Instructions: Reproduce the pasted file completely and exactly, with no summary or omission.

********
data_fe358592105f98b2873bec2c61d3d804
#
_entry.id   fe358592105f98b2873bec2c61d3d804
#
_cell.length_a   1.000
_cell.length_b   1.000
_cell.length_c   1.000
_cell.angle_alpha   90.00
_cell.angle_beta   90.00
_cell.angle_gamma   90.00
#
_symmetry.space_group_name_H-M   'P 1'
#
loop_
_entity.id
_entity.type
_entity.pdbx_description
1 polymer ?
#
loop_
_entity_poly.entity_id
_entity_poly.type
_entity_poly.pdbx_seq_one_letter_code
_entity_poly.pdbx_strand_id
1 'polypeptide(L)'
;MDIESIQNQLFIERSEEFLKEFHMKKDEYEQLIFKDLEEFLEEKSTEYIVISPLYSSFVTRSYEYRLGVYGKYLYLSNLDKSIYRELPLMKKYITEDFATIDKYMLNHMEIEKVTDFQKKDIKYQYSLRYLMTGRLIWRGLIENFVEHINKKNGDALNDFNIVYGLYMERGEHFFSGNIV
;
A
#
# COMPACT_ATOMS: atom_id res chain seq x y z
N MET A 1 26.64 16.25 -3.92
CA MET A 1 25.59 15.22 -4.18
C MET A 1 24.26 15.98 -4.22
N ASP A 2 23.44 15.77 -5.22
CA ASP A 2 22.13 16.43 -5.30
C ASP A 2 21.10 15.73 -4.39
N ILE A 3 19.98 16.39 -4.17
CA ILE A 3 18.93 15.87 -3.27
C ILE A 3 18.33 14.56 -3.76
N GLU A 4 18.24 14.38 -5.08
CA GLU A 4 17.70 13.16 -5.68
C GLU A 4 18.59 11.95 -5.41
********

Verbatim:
data_fe358592105f98b2873bec2c61d3d804
#
_entry.id   fe358592105f98b2873bec2c61d3d804
#
_cell.length_a   1.000
_cell.length_b   1.000
_cell.length_c   1.000
_cell.angle_alpha   90.00
_cell.angle_beta   90.00
_cell.angle_gamma   90.00
#
_symmetry.space_group_name_H-M   'P 1'
#
loop_
_entity.id
_entity.type
_entity.pdbx_description
1 polymer ?
#
loop_
_entity_poly.entity_id
_entity_poly.type
_entity_poly.pdbx_seq_one_letter_code
_entity_poly.pdbx_strand_id
1 'polypeptide(L)'
;MDIESIQNQLFIERSEEFLKEFHMKKDEYEQLIFKDLEEFLEEKSTEYIVISPLYSSFVTRSYEYRLGVYGKYLYLSNLDKSIYRELPLMKKYITEDFATIDKYMLNHMEIEKVTDFQKKDIKYQYSLRYLMTGRLIWRGLIENFVEHINKKNGDALNDFNIVYGLYMERGEHFFSGNIV
;
A
#
# COMPACT_ATOMS: atom_id res chain seq x y z
N MET A 1 26.64 16.25 -3.92
CA MET A 1 25.59 15.22 -4.18
C MET A 1 24.26 15.98 -4.22
N ASP A 2 23.44 15.77 -5.22
CA ASP A 2 22.13 16.43 -5.30
C ASP A 2 21.10 15.73 -4.39
N ILE A 3 19.98 16.39 -4.17
CA ILE A 3 18.93 15.87 -3.27
C ILE A 3 18.33 14.56 -3.76
N GLU A 4 18.24 14.38 -5.08
CA GLU A 4 17.70 13.16 -5.68
C GLU A 4 18.59 11.95 -5.41